But what are the penalties for a second DUI in Wisconsin?

Penalties for Second DUIs in Wisconsin

If you’ve previously been charged with and found guilty of DUI in Milwaukee, Waukesha or any other Wisconsin city, you’ll lose your driving privileges. You’re also facing hefty fines, which can range from $350 to over $1,100.

You’ll most likely be placed on probation and you could spend up to 6 months in jail, as well. The judge has to order you to attend an alcohol treatment program – it’s in the law, so there’s no getting around it – and you can be ordered to install (and pay for) an ignition interlock device for 12 to 18 months.

When the court is deciding on your sentence, the judge has to look at your driving record for the past 10 years. He or she will also evaluate whether:

  • There was a child under the age of 16 in your vehicle at the time
  • You were in an accident
  • Someone was seriously injured or killed

If you received your second DUI while your driver’s license was already suspended, you’re guilty of another crime: operating while suspended or operating while revoked.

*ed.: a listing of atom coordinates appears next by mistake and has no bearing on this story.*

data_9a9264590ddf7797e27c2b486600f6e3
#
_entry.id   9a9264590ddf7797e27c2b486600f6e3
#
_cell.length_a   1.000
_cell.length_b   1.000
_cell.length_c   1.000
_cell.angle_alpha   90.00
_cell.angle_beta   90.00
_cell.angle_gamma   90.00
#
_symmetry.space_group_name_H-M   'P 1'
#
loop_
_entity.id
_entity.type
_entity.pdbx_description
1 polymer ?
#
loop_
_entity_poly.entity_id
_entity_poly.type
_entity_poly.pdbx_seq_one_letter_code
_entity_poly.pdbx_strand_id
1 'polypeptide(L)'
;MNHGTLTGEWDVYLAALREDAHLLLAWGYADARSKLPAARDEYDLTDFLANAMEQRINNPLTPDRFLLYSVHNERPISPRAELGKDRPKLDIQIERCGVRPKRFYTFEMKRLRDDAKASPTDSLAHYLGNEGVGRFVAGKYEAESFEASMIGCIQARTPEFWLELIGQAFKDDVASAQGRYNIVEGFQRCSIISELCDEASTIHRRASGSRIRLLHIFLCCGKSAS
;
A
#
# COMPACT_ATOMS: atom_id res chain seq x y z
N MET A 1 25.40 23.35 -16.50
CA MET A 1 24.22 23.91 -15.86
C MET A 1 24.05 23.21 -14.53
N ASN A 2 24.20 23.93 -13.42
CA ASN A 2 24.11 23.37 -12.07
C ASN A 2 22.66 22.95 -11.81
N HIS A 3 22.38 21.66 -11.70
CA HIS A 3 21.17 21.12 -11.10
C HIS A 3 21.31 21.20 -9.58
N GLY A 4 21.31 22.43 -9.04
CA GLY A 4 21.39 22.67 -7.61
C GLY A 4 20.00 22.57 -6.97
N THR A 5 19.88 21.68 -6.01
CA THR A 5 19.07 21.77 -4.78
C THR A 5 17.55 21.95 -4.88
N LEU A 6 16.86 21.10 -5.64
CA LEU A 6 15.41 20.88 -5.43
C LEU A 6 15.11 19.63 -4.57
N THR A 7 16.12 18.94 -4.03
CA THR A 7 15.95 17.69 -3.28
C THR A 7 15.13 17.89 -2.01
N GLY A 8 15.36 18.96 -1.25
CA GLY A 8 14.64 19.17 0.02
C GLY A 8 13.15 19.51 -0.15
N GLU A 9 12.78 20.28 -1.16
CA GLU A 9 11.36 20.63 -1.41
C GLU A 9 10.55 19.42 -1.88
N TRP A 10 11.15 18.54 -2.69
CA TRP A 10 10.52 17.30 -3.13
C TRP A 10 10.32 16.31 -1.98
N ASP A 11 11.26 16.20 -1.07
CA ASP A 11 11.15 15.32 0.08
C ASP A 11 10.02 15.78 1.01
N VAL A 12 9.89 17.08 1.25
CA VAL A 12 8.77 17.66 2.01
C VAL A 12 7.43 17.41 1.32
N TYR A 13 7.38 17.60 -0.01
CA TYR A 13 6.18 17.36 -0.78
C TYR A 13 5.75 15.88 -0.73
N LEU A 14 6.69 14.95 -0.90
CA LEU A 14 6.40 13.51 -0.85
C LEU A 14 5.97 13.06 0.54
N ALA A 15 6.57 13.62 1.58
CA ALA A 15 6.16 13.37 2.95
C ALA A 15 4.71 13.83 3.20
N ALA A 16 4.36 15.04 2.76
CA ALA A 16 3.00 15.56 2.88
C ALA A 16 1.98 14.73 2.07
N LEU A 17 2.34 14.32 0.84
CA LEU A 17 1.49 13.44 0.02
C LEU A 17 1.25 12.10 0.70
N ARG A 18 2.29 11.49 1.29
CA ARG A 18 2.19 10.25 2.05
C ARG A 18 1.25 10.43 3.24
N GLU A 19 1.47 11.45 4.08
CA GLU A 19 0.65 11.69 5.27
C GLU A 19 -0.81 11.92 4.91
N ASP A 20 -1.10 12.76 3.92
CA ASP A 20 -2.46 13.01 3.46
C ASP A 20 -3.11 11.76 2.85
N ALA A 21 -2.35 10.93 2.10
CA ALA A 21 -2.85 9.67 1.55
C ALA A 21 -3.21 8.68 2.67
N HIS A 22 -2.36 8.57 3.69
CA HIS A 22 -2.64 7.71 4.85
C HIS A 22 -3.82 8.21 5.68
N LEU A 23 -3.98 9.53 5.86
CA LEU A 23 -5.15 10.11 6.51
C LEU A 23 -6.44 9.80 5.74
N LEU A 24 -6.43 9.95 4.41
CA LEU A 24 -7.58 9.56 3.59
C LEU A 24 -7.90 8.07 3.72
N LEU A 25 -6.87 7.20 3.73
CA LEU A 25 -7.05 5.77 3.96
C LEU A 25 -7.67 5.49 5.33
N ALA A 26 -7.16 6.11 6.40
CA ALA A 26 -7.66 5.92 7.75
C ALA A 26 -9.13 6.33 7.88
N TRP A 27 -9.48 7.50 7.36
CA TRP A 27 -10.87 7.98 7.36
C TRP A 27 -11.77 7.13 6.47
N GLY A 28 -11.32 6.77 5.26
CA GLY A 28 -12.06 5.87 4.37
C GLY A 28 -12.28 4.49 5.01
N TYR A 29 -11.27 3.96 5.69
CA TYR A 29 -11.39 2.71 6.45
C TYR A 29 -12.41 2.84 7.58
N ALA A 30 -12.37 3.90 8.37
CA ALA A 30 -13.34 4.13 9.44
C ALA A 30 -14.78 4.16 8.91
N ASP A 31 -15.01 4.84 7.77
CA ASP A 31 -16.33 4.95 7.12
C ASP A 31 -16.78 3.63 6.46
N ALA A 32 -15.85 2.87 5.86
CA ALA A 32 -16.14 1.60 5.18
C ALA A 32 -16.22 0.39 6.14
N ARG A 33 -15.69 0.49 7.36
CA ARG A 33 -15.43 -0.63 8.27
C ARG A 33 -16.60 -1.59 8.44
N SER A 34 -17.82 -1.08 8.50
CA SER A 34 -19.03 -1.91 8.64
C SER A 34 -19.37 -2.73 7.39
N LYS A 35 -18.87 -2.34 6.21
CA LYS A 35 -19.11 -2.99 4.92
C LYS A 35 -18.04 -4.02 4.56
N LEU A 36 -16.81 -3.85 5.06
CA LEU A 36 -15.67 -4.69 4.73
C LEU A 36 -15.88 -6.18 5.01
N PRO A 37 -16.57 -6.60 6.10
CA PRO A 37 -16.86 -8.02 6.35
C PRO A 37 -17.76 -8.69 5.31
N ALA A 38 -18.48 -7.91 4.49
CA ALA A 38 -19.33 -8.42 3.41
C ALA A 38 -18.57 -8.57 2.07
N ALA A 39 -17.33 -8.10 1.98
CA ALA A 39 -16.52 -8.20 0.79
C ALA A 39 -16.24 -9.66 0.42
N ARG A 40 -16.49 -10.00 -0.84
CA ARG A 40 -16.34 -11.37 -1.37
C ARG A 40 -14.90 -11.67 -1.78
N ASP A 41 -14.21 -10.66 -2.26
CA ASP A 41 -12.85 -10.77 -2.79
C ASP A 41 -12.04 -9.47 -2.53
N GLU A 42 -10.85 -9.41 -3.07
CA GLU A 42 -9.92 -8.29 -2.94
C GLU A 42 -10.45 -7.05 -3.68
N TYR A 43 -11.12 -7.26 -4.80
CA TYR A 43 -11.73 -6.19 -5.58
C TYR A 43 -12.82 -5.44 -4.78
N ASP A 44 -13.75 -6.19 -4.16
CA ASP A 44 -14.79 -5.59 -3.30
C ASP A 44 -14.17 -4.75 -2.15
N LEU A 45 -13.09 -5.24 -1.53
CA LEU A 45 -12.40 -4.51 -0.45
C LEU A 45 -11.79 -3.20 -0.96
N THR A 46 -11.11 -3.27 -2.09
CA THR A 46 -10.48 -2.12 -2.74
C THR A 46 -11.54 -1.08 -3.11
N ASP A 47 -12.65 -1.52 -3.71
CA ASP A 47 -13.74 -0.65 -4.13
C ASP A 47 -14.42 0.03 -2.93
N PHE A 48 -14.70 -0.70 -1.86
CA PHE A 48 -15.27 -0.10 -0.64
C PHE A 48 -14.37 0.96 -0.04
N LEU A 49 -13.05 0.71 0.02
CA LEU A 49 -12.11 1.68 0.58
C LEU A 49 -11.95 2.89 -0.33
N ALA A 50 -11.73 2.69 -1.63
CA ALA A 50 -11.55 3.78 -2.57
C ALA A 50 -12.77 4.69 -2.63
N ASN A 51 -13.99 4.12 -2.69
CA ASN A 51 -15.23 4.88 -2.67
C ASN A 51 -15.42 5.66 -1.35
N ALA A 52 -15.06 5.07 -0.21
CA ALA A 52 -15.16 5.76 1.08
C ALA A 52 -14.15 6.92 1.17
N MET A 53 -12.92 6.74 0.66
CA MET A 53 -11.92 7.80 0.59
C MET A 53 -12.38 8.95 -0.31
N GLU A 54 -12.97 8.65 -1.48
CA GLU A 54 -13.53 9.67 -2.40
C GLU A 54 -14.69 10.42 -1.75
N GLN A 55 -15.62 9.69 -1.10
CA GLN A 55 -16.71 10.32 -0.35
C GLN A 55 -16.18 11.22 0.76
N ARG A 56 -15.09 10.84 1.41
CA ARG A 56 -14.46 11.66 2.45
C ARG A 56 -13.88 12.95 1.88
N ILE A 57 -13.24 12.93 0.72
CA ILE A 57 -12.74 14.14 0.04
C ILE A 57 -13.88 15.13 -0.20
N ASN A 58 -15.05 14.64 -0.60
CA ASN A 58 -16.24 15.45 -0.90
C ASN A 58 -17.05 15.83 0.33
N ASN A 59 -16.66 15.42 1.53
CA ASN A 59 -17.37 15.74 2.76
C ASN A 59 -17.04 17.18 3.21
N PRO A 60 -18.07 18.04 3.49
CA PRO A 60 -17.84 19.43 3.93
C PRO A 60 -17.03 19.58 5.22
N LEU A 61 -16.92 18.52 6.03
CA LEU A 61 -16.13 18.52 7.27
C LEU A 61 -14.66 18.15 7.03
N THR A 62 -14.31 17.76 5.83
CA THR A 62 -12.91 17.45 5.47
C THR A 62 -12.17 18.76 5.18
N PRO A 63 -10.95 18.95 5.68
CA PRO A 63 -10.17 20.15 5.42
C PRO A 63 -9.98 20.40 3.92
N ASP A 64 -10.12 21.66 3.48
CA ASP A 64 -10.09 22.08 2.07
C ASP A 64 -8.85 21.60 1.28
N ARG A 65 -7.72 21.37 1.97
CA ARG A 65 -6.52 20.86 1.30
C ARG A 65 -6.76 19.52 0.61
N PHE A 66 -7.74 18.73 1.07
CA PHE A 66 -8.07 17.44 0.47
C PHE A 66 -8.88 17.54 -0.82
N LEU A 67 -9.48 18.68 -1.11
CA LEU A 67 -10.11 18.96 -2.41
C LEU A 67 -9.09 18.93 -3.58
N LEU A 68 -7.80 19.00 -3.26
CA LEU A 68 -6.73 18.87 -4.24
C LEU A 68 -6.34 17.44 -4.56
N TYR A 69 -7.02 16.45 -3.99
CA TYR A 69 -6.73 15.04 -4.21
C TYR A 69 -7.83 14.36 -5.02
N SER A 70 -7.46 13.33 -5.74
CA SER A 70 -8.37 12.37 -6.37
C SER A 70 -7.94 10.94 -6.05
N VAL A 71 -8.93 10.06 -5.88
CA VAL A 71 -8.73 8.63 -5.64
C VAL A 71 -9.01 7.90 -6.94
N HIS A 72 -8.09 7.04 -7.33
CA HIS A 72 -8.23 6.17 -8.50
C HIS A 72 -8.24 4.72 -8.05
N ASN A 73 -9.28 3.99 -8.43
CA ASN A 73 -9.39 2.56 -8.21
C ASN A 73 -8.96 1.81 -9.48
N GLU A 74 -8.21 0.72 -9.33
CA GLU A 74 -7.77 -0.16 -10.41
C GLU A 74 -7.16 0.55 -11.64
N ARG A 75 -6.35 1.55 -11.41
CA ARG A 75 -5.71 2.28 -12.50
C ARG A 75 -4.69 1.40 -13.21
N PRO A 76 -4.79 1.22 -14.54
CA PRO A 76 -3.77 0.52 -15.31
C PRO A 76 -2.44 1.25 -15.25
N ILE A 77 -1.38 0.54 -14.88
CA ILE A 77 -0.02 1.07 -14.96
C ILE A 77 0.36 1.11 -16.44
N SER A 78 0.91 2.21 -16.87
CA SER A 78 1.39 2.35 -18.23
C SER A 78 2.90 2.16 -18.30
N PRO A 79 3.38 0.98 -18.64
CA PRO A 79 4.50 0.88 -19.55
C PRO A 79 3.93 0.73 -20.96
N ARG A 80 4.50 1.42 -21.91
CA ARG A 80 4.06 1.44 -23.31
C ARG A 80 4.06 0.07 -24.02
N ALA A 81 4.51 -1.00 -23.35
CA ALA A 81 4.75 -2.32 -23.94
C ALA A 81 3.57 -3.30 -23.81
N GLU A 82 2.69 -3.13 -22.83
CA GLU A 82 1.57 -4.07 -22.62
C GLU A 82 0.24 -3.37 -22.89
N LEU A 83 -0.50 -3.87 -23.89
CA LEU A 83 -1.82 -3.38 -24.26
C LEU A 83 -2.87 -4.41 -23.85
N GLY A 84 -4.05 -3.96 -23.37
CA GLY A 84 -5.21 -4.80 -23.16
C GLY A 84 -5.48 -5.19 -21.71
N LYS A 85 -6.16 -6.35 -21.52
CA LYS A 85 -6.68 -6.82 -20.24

Do You Need to Talk to a Lawyer About a Second DUI Charge in Milwaukee?

The penalties for a second (or subsequent) DUI in Milwaukee, Waukesha and elsewhere in Wisconsin are serious, so for many people, it makes sense to talk to a local DUI lawyer for help.

Call us at 414-383-6700 for a free DUI case review. We may be able to help you through this difficult time.

Carlos Gamino

By |2021-07-23T19:04:08-05:00November 24th, 2019|Criminal Law|Comments Off on What is the Penalty for a Second DUI in Wisconsin?

Wisconsin’s Driving Under the Influence of Drugs Laws

Can You Get in Trouble for Driving on Prescription Drugs - DUID Lawyer Wisconsin